11/17/2017 Morning Comments

Good Morning,

 

WTI crude oil is looking to close higher for the first time in four sessions, up 1.63% this morning as buyers reemerge.  The spread between Brent and WTI has been narrowing, and is continuing to do so this morning with the premium held by Brent at $6.02/bbl, the tightest since the end of October.  The spread has also dropped right down to the 50-day moving average, an indicator this spread hasn’t traded below since July.  Equities continue to maintain their premium over commodities as the S&P 500 is trading at a ratio of 30.14 to the Bloomberg Commodity Index.  This is just off highs set in October at 30.36 and the all-time record high of 30.67 set in June.  Prior to 2013, the ratio had never been over 11.00, and since February the ratio hasn’t been under 27.00.  Not difficult to see where the money flow has gone.

Some wintry mix is moving across the Dakotas this morning, predominantly in South Dakota, and isn’t expected to amount to more than 0.10” of moisture.  NE and IA will also see some moisture in the next 24-48 hours, but the heaviest precip will be in the ECB once again, complicating the tail end of harvest.  Over the next week, IL/IN/MI/OH are expected to receive 0.50-2.00” of moisture in one form or another.  Still plenty of corn harvest left to bring in for those states.  Otherwise, the Plains and WCB will be mainly dry in the next 7-days before chances late week next week.  Above normal temps for the 6-15 day period, and below normal precip for most until the Northern Plains turn above normal in the 8-14.  The latest forecast from the International Research Institute for Climate and Society at Columbia University kicked out their latest climate forecast which now puts odds of La Nina formation at 76% during Nov/Dec/Jan.  This would mean cool and wet for the Northern United States, but it is the impact on South American weather everyone will take most interest in.  La Nina can mean warmer and dryer in the main production areas of Brazil.

 

Firmer markets this morning led by wheat as we once again try to claw back some of wheat Wednesday took away in value.  It is now clear, several days removed, the downtrend channels are still very much intact in Chicago and to a lesser extent KC.  Nothing much has changed in wheat: cash markets still very firm, managed fund short positions have likely continued to grow, spreads are still flirting with a VSR segment removal (although less likely today), and winter wheat acres look set to decline for the sixth year in a row.  Yet it’s the threat of Russian exports taking even more US demand than they already have which seems to have fund sellers emboldened in their positions.  Wheat saw some short-covering yesterday, but the open interest train rolled higher in row crops.  Corn open interest rose 16,114 contracts to 1,727,716 contracts, the largest since 2/18/11, and just 17,542 contracts from the all-time record set on 2/17/11.  The open interest rise came as most corn contracts hit fresh contract lows throughout the curve.  Former support-turned-resistance at the 3.42-3.44 level will be a major focal point on an rally attempt as a fair amount of open interest has been added below that level.  Still, most managed fund positions have plenty of equity in them.  Soybean open interest rose 7,082 contracts with price down 4.25c as O/I continues to claw back the November option expiration related drop.  Chicago open interest fell 3,709 contracts while KC wheat was down 59 contracts.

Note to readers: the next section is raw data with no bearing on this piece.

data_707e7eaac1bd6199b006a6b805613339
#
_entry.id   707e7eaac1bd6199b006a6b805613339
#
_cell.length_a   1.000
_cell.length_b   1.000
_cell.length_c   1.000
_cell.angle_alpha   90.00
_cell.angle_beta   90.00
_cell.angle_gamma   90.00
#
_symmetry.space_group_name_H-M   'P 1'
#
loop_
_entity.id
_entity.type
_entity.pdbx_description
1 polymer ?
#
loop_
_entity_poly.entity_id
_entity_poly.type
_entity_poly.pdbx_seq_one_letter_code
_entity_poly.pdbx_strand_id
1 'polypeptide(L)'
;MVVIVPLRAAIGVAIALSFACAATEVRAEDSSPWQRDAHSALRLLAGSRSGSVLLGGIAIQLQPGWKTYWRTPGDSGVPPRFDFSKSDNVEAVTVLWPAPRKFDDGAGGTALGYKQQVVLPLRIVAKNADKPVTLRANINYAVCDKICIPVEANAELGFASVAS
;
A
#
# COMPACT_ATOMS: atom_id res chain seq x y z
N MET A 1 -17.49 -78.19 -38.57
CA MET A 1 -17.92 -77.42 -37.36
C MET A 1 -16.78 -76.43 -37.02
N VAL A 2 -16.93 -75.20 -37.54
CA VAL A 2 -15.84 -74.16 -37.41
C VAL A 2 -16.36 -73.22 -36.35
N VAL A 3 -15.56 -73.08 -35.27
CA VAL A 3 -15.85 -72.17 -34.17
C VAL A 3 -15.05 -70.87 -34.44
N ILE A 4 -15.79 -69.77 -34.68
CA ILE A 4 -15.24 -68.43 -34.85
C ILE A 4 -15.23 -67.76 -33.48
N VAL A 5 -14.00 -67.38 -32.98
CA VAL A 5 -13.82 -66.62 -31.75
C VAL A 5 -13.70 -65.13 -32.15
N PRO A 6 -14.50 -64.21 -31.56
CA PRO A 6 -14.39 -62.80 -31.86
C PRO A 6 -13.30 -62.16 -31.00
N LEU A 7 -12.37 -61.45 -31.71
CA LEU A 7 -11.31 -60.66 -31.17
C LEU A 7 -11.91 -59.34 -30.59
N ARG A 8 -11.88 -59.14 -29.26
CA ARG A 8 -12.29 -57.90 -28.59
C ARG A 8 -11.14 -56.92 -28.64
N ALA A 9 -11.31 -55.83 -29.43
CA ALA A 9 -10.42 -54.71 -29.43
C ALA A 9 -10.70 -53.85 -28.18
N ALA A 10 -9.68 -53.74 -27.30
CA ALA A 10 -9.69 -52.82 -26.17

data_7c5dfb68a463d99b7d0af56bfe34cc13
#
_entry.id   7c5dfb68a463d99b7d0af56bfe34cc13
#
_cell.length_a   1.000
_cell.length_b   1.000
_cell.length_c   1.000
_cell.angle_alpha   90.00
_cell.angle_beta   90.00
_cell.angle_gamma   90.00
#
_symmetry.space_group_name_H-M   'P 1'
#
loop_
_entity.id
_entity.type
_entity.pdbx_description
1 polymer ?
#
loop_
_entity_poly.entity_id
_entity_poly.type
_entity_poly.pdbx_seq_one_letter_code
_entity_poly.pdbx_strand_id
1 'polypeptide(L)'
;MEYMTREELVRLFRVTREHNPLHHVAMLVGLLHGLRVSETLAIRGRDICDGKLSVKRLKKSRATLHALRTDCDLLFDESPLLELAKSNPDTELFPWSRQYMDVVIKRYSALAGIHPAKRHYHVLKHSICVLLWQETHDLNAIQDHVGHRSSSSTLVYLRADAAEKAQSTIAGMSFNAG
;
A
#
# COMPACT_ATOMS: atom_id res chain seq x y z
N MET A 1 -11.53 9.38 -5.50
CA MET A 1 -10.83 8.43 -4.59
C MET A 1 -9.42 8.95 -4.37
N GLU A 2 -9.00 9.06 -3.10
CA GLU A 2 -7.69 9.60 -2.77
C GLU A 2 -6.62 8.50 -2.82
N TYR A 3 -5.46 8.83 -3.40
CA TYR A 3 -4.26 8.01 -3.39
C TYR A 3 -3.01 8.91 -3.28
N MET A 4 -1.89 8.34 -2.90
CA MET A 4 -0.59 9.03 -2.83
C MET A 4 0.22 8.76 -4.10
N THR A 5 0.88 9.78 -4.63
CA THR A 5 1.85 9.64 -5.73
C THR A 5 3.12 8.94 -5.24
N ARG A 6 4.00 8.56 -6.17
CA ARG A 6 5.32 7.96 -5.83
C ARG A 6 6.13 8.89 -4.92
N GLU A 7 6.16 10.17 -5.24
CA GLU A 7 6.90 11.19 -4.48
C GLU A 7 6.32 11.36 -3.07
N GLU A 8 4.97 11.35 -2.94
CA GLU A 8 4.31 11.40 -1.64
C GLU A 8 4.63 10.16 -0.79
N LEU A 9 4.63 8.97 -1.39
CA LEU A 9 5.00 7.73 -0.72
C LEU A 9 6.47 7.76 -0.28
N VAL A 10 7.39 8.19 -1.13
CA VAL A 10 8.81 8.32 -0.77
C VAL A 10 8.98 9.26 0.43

Data yesterday included weekly export sales which were ho-hum for grains and a bit disappointing relative to expectations in soybeans.  Wheat sales totaled 18.0mbu which was above the 13.6mbu needed weekly to hit the USDA export forecast.  Total commitments of 616.6mbu are down 5% from last year at this time, which is right in line with the USDA forecast.  By-class sales were led by HRW at 8.8mbu, followed by HRS at 4.9mbu, both of which are above the needed pace.  Corn sales totaled 37.4mbu which is above the 26.9mbu needed weekly, but still a bit slow seasonally.  Total sales of 800.8mbu are down 26% from a year ago.  Soybean sales measured 40.6mbu vs. the 25.7mbu needed weekly, but compares with same week sales of 51.7mbu a year ago.  Total commitments of 1.197bbu are down 15% from a year ago while the USDA continues to call for a 3.4% increase y/y.  This remains the most troubling export forecast of all from the USDA given how seasonal the soybean export season is compared to corn and wheat.  Unless South American production runs into issues, this forecast may have more downside than upside, breaking a well-established trend for USDA underestimating demand.